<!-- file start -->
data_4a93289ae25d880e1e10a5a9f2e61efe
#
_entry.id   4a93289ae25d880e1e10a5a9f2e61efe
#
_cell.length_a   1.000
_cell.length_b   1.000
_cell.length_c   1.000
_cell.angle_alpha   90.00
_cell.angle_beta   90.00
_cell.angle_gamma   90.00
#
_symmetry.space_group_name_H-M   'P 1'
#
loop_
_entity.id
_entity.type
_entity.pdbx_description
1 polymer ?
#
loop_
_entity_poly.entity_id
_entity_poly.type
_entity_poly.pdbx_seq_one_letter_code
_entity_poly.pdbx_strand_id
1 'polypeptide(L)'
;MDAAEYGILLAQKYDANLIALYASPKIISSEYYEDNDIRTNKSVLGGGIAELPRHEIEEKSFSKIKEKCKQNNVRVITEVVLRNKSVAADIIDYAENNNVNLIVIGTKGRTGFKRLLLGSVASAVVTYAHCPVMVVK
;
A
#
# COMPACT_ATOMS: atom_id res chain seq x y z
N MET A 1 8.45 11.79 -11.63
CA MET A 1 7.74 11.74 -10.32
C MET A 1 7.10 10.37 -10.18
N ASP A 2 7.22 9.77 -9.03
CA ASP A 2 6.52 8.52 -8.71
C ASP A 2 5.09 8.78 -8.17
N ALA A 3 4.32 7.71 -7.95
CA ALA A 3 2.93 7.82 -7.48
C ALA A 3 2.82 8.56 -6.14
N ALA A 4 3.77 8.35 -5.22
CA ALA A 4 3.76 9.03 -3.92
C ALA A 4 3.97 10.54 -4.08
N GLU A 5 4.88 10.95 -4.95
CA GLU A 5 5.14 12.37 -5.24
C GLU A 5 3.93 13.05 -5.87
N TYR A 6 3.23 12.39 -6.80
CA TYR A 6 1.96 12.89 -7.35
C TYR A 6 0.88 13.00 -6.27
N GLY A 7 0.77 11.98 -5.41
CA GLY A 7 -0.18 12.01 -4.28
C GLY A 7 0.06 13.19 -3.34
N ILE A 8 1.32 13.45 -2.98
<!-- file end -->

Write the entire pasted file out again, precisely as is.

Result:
data_4a93289ae25d880e1e10a5a9f2e61efe
#
_entry.id   4a93289ae25d880e1e10a5a9f2e61efe
#
_cell.length_a   1.000
_cell.length_b   1.000
_cell.length_c   1.000
_cell.angle_alpha   90.00
_cell.angle_beta   90.00
_cell.angle_gamma   90.00
#
_symmetry.space_group_name_H-M   'P 1'
#
loop_
_entity.id
_entity.type
_entity.pdbx_description
1 polymer ?
#
loop_
_entity_poly.entity_id
_entity_poly.type
_entity_poly.pdbx_seq_one_letter_code
_entity_poly.pdbx_strand_id
1 'polypeptide(L)'
;MDAAEYGILLAQKYDANLIALYASPKIISSEYYEDNDIRTNKSVLGGGIAELPRHEIEEKSFSKIKEKCKQNNVRVITEVVLRNKSVAADIIDYAENNNVNLIVIGTKGRTGFKRLLLGSVASAVVTYAHCPVMVVK
;
A
#
# COMPACT_ATOMS: atom_id res chain seq x y z
N MET A 1 8.45 11.79 -11.63
CA MET A 1 7.74 11.74 -10.32
C MET A 1 7.10 10.37 -10.18
N ASP A 2 7.22 9.77 -9.03
CA ASP A 2 6.52 8.52 -8.71
C ASP A 2 5.09 8.78 -8.17
N ALA A 3 4.32 7.71 -7.95
CA ALA A 3 2.93 7.82 -7.48
C ALA A 3 2.82 8.56 -6.14
N ALA A 4 3.77 8.35 -5.22
CA ALA A 4 3.76 9.03 -3.92
C ALA A 4 3.97 10.54 -4.08
N GLU A 5 4.88 10.95 -4.95
CA GLU A 5 5.14 12.37 -5.24
C GLU A 5 3.93 13.05 -5.87
N TYR A 6 3.23 12.39 -6.80
CA TYR A 6 1.96 12.89 -7.35
C TYR A 6 0.88 13.00 -6.27
N GLY A 7 0.77 11.98 -5.41
CA GLY A 7 -0.18 12.01 -4.28
C GLY A 7 0.06 13.19 -3.34
N ILE A 8 1.32 13.45 -2.98